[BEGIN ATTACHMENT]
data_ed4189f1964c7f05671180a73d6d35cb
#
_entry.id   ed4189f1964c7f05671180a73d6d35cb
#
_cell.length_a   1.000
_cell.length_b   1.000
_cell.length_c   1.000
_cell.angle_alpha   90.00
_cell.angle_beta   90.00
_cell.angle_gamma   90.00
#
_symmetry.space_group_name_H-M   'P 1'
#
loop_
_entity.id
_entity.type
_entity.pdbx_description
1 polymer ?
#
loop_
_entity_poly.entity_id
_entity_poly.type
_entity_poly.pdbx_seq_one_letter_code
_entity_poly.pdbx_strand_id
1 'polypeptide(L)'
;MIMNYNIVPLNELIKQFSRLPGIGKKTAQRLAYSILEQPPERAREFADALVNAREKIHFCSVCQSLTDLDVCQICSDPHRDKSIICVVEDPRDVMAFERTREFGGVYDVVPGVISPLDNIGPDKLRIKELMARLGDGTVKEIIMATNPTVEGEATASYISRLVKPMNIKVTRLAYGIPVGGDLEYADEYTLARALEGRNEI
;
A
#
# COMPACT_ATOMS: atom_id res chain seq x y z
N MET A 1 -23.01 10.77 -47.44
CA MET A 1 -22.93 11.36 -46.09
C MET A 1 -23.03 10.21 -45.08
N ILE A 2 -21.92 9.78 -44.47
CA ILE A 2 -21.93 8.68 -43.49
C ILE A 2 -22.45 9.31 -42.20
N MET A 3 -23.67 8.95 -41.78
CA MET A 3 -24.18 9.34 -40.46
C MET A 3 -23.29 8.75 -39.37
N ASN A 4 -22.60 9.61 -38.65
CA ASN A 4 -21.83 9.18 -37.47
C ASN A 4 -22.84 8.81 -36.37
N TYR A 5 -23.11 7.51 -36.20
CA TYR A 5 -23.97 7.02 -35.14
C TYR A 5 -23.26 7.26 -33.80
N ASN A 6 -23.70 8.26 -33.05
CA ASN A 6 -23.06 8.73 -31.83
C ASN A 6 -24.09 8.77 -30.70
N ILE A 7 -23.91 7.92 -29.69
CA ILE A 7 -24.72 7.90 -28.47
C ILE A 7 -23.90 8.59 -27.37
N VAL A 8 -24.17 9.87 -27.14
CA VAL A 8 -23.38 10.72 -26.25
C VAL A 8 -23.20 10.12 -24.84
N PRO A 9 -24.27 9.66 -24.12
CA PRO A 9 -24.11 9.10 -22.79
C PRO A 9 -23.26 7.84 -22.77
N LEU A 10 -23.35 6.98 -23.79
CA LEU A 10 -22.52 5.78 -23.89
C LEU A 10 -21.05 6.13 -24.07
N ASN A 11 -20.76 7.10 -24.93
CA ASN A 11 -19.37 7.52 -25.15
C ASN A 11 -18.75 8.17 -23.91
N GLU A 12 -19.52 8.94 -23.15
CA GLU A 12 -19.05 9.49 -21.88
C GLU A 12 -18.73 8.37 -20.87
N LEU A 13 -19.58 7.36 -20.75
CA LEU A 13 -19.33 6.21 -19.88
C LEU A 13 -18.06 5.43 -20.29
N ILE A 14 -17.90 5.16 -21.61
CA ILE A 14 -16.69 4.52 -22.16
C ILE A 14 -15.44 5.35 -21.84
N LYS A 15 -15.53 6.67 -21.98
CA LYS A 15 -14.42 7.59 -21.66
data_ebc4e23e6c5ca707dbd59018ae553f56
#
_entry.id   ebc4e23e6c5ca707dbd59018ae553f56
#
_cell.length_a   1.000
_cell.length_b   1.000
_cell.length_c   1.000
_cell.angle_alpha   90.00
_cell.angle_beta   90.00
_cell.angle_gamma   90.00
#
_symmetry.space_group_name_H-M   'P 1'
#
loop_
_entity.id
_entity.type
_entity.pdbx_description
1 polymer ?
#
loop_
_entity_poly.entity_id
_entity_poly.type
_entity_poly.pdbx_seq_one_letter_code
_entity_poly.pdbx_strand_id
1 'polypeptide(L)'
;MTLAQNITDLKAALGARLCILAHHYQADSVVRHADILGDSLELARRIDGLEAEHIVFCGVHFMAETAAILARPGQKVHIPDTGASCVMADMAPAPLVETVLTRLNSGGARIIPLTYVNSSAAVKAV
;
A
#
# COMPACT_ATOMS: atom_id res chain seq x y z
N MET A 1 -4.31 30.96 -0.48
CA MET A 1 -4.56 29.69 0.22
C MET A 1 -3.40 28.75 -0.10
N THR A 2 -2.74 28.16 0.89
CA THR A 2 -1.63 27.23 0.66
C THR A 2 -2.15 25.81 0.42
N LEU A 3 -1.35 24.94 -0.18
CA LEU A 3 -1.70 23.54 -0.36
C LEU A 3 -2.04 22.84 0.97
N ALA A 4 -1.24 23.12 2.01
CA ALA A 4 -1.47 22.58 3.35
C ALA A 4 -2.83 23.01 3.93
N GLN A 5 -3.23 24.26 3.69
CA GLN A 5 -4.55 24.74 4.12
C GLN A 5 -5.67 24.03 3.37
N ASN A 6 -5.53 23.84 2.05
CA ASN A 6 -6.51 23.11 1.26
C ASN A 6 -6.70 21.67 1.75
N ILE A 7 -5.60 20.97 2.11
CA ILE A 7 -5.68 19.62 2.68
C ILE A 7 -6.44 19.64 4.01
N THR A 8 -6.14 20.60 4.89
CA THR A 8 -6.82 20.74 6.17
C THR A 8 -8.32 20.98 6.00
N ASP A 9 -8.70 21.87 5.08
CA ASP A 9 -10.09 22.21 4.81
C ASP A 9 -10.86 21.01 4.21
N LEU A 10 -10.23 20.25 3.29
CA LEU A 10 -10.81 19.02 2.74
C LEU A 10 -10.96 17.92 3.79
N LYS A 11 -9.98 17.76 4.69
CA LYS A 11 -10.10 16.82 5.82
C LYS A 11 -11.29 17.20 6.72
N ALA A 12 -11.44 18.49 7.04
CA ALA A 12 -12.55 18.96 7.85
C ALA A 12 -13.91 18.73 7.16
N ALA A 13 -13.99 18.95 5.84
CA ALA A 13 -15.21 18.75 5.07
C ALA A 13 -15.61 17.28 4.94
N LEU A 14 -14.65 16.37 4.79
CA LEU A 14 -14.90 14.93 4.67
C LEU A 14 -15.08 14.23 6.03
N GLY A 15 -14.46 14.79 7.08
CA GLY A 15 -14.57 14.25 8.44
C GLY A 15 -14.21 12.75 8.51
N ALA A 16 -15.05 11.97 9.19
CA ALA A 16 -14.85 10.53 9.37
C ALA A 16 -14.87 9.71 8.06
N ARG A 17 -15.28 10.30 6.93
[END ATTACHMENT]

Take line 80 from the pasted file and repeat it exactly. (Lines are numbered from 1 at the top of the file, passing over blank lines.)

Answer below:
_cell.length_b   1.000